Danny was born, James Daniel Couch on the island of Oahu, Hawaii, June 7th. His father, Charles G. Couch, was born in Albany, Georgia, of Scottish-Irish ancestry. The U.S. Navy brought him to the islands during the Korean War. He met and married Danny's mother, Margaret Leilani Hauoli, who was born and raised in Honolulu, and is of Hawaiian descent.
Danny was raised on the leeward coast of Oahu. Growing up in the islands, he lived side-by-side with children of different ethnic backgrounds and learn about their cultures. His young life centered around the leeward coast of Oahu: Nanakuli, Maili, Waianae, Makaka to Makua. You can hear the influence of these places on his CD, "SOMETHING TO REMEMBER,” in the song, "Let's Go Back To The Country and "When Hawaiian's Fall."
Music has been Danny Couch's life for decades. His love for it came from his Dad and his voice came from his mother. Danny's wonderful gift of song reaches across the world, across the oceans to touch all peoples hearts and souls who hear his music. His passion for singing and performing has grown stronger over the years.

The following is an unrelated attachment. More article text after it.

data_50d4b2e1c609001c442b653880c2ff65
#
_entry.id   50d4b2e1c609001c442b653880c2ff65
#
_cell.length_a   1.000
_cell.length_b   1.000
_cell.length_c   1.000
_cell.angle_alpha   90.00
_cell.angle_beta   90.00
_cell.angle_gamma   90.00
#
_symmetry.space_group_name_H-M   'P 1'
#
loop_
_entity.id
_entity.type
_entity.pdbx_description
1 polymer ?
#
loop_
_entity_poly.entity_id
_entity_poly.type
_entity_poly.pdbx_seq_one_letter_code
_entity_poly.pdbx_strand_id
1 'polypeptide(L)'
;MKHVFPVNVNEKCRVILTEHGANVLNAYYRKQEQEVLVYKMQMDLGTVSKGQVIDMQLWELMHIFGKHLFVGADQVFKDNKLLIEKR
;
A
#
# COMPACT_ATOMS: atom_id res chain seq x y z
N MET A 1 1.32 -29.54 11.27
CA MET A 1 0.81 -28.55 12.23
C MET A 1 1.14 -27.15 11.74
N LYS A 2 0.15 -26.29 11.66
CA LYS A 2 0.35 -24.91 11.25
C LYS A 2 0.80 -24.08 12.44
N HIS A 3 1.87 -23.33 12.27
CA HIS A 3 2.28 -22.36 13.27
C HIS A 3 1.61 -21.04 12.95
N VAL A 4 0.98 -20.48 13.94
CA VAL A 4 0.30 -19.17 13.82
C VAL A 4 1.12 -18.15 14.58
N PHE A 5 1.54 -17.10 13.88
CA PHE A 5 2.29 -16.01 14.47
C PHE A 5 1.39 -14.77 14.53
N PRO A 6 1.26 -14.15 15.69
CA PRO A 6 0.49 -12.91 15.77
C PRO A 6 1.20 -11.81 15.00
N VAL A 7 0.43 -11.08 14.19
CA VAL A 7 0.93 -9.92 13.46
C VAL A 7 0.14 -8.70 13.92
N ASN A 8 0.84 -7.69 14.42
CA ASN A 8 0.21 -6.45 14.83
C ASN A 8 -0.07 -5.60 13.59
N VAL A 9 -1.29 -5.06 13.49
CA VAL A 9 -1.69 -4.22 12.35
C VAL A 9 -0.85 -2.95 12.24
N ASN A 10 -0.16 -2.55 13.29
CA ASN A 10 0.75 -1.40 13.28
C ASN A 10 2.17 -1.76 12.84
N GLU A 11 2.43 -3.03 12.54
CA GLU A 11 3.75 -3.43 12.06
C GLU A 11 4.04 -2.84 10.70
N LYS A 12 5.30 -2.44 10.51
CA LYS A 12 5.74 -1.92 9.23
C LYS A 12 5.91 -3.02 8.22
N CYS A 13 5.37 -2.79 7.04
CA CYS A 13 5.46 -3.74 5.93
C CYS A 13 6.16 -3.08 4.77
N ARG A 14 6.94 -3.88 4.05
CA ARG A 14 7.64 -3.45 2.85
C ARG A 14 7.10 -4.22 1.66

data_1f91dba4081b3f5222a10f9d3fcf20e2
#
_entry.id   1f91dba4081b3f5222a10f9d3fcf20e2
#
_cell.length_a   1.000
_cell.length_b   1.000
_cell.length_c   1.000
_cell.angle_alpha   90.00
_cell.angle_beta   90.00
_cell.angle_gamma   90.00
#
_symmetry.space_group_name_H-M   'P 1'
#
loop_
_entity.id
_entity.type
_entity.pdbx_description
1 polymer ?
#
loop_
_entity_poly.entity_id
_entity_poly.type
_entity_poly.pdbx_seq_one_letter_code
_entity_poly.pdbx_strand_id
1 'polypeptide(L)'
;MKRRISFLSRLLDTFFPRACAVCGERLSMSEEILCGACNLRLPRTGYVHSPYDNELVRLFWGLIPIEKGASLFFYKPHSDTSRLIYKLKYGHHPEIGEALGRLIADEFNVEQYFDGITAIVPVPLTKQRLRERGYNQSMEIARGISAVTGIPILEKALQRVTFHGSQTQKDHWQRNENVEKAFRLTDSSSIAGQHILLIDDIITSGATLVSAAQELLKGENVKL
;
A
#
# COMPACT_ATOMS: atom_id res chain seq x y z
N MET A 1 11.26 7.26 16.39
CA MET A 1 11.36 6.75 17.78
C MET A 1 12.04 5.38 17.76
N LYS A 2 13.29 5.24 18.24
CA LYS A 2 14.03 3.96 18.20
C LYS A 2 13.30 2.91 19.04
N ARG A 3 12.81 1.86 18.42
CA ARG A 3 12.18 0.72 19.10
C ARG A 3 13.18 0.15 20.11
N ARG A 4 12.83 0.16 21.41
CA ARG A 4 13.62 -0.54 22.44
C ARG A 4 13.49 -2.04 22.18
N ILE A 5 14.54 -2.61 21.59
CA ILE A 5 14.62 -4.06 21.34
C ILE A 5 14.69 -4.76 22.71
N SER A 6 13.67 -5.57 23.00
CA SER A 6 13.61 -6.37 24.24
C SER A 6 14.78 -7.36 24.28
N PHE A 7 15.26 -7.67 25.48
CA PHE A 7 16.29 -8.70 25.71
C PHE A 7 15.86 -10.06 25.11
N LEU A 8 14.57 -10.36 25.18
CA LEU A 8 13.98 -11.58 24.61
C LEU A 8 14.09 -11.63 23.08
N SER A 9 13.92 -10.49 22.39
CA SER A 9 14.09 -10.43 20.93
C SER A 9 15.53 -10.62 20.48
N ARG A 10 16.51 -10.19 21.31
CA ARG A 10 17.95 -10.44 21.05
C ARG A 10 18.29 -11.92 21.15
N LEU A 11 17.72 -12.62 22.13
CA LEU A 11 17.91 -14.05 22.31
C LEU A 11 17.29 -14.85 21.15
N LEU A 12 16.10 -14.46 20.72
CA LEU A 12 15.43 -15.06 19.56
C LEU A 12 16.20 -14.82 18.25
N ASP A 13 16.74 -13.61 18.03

In 1998, Danny's song, "These Islands," from his ALMOST PARADISE CD, put him in the spotlight world wide. His song was the theme song for the 1998 Miss Universe Pageant. It was a perfect song to help promote Hawaii so the Hawaii Visitors Bureau used the song "These Islands," in a worldwide campaign promoting Hawaii for six years. Currently, the Hawaii Convention Center is using this song to entice and promote major conventions to Hawaii.
As mentioned on his website, Danny has had the privilege of performing for such stars as Frank Sinatra, Barbara Streisand, Englebert Humperdinck, Tom Jones and the cast of Charlie's Angel's. And he has had the pleasure of opening for many top acts; Paul Anka, Glen Campbell, Sheena Easton, Al Green, Sheckie Green, Sergio Mendez, Neil Sadaka, David Pack, and Dionne Warrick.
Danny has performed at many places. His favorite was the Hale Koa hotel where he had the honor of performing for the men, women and families of the Military. Danny was with the Hale Koa for thirteen and a half years. He built the show from one night a week with about 125 people to twice a week with an audience capacity of 900. Every night after the show Danny would sign autographs till the last person had a chance to meet Danny. After Danny left the Hale Koa Luau, at the end of 2003, he had to take a rest to remove non cancerous tumors from his throat